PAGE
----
U.S. President Donald Trump signs an executive order cutting regulations, accompanied by small business leaders at the Oval Office of the White House in Washington U.S.
President Donald Trump signed an order on Monday that will seek to dramatically pare back federal regulations by requiring agencies to cut two existing regulations for every new rule introduced.
“This will be the biggest such act that our country has ever seen. There will be regulation, there will be control, but it will be normalized control,” Trump said as he signed the order in the Oval Office, surrounded by a group of small business owners.
Trump’s latest executive action will prepare a process for the White House to set an annual cap on the cost of new regulations, a senior official told reporters ahead of the signing.
For the rest of fiscal 2017, the cap will require that the cost of any additional regulations be completely offset by undoing existing rules, the official said on customary condition of anonymity.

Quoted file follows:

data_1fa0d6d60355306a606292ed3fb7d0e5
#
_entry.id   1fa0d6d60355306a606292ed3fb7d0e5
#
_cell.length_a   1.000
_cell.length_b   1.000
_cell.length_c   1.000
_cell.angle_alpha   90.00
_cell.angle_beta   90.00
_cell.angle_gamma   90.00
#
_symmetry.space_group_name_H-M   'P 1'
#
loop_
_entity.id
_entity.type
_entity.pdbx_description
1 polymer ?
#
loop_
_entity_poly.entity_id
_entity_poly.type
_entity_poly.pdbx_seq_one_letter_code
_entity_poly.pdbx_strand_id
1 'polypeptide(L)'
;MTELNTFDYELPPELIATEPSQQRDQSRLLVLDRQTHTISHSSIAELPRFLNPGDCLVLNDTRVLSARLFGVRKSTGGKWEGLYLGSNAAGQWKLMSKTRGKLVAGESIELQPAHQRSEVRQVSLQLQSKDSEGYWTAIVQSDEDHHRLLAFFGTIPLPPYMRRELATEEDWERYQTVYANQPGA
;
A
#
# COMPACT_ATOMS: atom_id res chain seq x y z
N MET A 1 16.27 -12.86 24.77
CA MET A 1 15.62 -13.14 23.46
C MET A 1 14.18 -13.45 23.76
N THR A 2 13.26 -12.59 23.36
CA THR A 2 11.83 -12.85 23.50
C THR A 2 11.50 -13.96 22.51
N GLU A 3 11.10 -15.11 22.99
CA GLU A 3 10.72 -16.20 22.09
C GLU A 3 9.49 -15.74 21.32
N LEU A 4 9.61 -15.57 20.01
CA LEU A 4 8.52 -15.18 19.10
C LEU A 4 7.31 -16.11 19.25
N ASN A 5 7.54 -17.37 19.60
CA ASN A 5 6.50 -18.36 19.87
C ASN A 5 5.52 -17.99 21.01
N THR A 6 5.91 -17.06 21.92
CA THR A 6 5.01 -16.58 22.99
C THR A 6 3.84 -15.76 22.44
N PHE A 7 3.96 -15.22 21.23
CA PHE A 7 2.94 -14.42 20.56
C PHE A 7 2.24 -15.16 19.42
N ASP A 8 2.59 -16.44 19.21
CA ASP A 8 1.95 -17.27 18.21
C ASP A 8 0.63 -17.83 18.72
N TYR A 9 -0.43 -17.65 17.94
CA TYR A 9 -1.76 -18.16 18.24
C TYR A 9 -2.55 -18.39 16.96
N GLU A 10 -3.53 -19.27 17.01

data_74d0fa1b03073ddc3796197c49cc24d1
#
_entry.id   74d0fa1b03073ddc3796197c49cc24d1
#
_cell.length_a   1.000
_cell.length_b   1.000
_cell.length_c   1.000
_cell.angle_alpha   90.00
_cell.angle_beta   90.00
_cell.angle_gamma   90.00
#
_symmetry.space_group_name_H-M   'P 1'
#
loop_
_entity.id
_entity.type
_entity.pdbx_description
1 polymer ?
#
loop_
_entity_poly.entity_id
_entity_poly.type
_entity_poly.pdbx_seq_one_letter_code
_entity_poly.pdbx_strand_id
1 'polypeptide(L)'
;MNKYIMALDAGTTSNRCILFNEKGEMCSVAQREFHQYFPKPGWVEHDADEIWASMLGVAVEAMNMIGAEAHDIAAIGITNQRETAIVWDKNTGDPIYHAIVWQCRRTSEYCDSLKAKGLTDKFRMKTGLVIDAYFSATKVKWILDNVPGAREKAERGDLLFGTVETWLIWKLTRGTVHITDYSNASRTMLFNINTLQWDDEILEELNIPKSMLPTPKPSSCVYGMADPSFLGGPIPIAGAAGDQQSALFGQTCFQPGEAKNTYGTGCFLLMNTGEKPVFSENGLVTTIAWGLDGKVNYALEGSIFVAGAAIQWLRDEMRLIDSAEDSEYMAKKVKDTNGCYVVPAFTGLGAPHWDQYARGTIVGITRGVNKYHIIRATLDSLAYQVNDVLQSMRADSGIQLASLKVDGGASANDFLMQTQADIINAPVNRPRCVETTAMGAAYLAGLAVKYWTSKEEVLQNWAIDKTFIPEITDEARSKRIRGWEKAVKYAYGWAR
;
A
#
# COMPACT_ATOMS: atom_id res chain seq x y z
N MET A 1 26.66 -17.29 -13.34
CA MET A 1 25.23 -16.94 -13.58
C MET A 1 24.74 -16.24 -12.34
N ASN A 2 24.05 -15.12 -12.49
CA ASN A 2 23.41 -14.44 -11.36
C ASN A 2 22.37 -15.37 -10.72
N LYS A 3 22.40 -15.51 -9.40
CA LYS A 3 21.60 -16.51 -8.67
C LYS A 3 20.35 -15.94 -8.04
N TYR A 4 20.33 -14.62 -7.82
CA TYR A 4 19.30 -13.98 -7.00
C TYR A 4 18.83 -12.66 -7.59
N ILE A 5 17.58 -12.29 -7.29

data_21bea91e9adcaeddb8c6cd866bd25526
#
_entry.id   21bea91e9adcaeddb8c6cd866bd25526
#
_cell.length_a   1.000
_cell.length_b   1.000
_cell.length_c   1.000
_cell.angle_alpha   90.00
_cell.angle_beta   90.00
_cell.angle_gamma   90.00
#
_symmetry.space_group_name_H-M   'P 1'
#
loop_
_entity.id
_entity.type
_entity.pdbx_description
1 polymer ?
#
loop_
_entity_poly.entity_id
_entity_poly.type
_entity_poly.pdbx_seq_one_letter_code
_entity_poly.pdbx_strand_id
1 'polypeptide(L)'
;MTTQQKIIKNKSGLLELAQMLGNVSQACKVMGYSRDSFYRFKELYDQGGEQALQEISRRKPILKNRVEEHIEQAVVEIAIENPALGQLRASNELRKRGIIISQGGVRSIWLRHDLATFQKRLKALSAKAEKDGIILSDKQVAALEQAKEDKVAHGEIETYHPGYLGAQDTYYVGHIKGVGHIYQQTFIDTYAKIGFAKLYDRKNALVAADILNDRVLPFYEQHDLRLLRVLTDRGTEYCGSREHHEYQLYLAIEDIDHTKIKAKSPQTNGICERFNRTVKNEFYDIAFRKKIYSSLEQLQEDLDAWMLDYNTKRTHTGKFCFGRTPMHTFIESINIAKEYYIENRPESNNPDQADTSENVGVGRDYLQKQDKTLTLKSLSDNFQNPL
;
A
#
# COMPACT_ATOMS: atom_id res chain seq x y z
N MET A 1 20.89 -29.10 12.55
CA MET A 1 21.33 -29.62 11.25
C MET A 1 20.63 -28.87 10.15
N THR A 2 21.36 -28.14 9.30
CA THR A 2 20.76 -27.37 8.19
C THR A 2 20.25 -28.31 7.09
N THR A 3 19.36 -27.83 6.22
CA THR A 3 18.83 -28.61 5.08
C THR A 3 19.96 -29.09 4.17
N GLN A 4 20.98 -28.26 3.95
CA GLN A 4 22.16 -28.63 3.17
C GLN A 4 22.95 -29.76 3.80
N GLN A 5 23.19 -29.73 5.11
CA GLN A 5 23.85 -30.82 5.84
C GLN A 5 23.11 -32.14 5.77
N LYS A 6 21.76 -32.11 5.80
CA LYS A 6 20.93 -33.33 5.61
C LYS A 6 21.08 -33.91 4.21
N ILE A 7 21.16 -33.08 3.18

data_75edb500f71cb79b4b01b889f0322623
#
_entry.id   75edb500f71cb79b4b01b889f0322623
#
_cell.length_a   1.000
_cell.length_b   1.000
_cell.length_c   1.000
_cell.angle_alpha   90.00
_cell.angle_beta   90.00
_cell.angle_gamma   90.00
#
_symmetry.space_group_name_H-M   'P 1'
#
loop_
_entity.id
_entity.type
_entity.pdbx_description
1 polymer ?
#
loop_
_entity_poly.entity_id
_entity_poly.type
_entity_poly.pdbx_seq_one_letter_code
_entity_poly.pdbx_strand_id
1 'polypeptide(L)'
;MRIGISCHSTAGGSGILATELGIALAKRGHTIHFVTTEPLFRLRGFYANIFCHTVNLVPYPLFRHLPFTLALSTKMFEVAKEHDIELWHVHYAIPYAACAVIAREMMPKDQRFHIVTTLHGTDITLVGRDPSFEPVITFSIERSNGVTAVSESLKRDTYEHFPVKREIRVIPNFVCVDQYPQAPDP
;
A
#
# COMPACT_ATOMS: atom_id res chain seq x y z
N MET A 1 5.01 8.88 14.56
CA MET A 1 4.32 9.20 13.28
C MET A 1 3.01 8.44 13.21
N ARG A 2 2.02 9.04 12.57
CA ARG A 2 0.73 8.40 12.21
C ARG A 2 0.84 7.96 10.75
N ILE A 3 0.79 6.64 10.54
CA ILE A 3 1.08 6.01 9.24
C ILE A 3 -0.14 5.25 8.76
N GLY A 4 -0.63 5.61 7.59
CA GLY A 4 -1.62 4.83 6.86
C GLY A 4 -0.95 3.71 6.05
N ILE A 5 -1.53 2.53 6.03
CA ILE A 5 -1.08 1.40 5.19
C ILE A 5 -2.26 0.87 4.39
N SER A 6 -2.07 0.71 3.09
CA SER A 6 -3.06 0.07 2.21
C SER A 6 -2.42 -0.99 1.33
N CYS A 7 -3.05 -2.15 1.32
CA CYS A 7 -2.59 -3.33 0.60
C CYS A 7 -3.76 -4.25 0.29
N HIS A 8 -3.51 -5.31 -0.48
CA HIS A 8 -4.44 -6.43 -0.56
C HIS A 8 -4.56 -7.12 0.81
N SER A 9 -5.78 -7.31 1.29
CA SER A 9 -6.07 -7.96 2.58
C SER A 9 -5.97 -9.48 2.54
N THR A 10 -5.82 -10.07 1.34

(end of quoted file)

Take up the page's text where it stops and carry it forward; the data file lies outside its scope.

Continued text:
Trump, a businessman turned politician, campaigned on a promise to reduce federal regulations that he said burdened American businesses.
Major regulations are typically reviewed by the White House’s Office of Management and Budget (OMB) before they are issued. That review will continue under this new measure, but agencies will also have to identify what two regulations will be repealed to offset the costs of any new rule.
The new order does not require that the repeal of the two regulations be done simultaneously with the release of additional rules, the official said.
“This vests tremendous power and responsibility in the OMB director to ensure the president’s direction in how we manage this across the government,” the official said.
Certain categories of regulations will be exempt from this new policy, including those dealing with the military and national security. The OMB director will also have the ability to waive this policy in certain instances.
Trump has tapped U.S. Representative Mick Mulvaney of South Carolina to lead the OMB.
Source: Reuters (Reporting by Ayesha Rascoe; Writing by Doina Chiacu; Editing by Chizu Nomiyama and Bernadette Baum)